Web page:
Just a brief glance at the skincare aisle in a drug store reveals the dilemma. Do I need a hydrating or moisturizing product? Many brands use the terms interchangeably, but are they really the same? Let’s dig deeper and discuss the difference between hydrating and moisturizing in skincare.
- Is there a difference between hydrating and moisturizing?
- Which products are hydrating?
- Which products are moisturizing?
- What does your skin need?
- Dehydrated skin
- Dry Skin
- Adjust for skin type
- Adjust for changing seasons
- What am I using?
Is there a difference between hydrating and moisturizing?
Yes, there is. But there are also similarities.
How are hydrating and moisturizing similar?
Hydrators and moisturizers have the same goal: to bring and retain water in the skin. Without adequate water content, the skin loses its bounce, tone, and elasticity.
Just look at the skin of babies and young children. Their skin is tout, smooth, without visible pores. All this beauty is due to the optimal water content within their skin.
But, with age, the water content starts diminishing. And, if we don’t help the skin get it internally – by drinking enough – and externally – by hydrating and moisturizing from the outside in, the skin starts showing what it’s lacking.
Fine lines, no bounce, dullness are all related to the loss of moisture in the skin.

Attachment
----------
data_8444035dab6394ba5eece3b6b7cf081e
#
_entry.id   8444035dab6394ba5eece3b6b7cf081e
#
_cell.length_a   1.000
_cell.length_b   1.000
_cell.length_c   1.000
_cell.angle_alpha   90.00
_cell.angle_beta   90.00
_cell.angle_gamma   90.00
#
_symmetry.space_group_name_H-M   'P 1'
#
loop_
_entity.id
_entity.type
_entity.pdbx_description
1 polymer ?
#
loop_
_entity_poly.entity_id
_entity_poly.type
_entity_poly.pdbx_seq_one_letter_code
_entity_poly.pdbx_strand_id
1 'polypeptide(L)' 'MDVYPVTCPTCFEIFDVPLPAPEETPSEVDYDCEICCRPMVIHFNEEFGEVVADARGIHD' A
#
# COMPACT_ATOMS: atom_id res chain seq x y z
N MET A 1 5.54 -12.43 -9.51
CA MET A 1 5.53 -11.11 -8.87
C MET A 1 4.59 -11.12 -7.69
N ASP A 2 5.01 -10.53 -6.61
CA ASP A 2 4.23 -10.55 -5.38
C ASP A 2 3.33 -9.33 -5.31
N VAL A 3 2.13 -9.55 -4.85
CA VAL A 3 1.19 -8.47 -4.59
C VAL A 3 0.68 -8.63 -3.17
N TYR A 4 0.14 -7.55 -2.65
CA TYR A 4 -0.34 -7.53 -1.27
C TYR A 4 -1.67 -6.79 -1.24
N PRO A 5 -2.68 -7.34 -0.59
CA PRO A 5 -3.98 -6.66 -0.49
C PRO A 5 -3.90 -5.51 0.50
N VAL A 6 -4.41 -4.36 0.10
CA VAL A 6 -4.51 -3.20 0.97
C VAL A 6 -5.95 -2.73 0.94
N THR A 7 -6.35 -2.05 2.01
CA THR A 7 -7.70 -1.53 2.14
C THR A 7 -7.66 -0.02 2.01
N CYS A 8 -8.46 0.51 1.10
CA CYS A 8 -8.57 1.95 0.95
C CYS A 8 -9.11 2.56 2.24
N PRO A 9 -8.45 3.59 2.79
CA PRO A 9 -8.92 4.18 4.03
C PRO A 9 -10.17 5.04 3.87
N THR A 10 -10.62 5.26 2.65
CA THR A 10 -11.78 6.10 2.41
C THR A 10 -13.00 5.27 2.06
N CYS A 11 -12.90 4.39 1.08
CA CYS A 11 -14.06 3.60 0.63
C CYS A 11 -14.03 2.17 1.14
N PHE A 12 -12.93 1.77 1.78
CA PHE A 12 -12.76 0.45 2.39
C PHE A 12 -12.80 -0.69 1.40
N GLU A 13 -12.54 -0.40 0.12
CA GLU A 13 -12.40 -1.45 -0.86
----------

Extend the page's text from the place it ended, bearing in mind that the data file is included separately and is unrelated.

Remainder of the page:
How are they different?
The difference between hydrating and moisturizing lies in the form of action.
Whereas hydrators work by bringing the water into the skin by grabbing it from the air (or steam) and infusing the skin’s cells with it.
Moisturizers, on the other hand, work by preventing transdermal water loss which is a process where the water content from the skin passes through the skin’s barrier and escapes into the surrounding air.
Now, that we know this crucial difference, let’s see which products do which: hydrating or moisturizing.
Which products are hydrating?
If your skin needs hydration (we’ll discuss the signs of dehydration a bit later), you need a product that will bring the water into the skin. F your skin is dry, you’ll need a moisturizing product.
What are humectants?
Products or ingredients that bring moisture to the skin are called humectants. They draw the water from the surrounding atmosphere and bring it into the cells of your skin.
Probably the most famous humectant is Hyaluronic Acid (HA) which is known to be able to bind over one thousand times its weight in water and deliver it into the outermost layer of your skin.
The key molecule involved in skin moisture is hyaluronic acid (HA) that has unique capacity in retaining water.NIH Study: Hyaluronic acid: A key molecule in skin aging